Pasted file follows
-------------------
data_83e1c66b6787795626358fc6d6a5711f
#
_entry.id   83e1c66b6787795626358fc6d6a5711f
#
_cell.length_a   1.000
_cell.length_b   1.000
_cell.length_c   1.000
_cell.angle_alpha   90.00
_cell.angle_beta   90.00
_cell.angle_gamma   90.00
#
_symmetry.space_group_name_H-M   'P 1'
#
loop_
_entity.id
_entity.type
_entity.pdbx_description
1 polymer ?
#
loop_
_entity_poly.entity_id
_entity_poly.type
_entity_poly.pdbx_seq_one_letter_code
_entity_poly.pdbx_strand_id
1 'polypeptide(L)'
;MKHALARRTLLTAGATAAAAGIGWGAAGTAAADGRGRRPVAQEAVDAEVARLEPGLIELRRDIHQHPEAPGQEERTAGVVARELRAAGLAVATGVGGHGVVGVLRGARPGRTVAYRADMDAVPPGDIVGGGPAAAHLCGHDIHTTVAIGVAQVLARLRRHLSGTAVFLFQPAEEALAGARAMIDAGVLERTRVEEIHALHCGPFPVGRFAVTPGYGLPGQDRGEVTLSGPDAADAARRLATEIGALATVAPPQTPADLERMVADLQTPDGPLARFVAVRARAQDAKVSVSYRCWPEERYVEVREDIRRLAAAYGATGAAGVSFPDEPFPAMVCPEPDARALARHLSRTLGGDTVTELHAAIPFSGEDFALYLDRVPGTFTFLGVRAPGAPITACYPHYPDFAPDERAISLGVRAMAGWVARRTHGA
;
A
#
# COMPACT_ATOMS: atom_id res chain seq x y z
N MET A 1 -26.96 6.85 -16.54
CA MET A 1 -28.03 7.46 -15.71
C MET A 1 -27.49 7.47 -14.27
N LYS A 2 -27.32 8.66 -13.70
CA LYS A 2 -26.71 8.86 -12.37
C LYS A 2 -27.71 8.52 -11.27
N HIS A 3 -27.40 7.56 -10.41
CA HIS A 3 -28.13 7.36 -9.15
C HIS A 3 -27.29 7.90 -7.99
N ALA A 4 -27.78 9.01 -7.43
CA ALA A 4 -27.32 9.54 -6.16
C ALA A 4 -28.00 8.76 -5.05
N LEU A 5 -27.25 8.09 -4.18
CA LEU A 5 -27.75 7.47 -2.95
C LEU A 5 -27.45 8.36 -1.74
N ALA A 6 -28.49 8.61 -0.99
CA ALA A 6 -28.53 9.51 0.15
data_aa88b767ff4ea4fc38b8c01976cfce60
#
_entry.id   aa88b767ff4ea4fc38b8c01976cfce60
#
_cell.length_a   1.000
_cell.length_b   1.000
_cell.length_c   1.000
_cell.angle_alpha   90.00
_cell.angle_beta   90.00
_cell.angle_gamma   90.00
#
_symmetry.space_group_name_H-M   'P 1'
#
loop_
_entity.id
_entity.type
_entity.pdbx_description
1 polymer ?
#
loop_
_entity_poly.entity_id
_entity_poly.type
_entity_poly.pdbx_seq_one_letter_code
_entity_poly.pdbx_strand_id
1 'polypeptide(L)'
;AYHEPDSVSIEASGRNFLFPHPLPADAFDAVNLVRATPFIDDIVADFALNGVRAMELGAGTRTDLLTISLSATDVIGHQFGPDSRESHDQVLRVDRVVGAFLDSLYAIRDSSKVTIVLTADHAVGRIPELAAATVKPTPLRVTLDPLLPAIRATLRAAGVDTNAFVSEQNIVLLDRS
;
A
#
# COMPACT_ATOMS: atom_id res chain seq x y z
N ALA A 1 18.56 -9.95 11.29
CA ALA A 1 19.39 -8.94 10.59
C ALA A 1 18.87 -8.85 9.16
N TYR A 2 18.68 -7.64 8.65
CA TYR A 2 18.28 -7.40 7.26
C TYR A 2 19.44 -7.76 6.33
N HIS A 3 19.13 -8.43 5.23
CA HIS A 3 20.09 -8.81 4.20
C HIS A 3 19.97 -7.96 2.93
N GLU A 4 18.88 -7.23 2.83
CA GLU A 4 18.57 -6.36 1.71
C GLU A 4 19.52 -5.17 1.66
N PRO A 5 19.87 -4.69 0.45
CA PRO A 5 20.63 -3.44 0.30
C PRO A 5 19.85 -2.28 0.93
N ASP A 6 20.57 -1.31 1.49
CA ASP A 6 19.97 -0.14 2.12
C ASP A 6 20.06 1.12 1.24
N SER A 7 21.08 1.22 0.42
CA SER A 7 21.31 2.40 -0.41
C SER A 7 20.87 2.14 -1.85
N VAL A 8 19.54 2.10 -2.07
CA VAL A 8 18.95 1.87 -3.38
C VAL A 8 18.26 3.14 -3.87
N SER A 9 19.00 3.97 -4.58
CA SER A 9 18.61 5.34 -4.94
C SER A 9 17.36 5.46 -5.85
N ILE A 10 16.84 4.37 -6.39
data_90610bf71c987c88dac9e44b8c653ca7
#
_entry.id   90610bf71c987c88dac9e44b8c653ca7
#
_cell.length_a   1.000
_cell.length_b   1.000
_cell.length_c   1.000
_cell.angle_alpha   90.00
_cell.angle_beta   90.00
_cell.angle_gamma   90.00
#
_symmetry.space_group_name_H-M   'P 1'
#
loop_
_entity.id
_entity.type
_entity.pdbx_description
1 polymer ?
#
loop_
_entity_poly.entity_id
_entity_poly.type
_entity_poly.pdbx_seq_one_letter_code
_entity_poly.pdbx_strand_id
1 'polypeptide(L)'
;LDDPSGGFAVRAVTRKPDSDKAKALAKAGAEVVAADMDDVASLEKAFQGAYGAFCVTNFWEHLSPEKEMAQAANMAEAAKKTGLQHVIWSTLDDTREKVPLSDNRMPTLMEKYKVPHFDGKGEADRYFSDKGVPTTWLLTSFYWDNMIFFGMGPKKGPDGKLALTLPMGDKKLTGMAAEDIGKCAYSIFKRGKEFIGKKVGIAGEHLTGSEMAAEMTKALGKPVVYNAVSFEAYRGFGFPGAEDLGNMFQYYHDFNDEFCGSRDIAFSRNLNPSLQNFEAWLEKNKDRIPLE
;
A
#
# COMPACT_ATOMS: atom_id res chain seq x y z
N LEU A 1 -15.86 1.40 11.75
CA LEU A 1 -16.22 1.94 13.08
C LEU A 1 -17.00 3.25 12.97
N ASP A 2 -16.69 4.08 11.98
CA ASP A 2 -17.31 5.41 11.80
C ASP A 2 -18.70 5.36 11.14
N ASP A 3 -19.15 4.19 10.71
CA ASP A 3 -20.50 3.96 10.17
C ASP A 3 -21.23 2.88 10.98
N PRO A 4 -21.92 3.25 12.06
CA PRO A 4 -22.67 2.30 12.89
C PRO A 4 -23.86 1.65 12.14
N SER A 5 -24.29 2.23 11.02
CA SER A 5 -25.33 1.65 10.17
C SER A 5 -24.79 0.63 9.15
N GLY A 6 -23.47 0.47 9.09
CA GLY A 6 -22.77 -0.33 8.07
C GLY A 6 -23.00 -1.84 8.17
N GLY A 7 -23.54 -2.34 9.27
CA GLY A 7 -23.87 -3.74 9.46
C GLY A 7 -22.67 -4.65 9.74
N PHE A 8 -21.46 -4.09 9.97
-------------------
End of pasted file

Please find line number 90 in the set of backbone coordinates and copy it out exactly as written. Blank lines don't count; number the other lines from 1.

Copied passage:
N PRO A 5 19.87 -4.69 0.45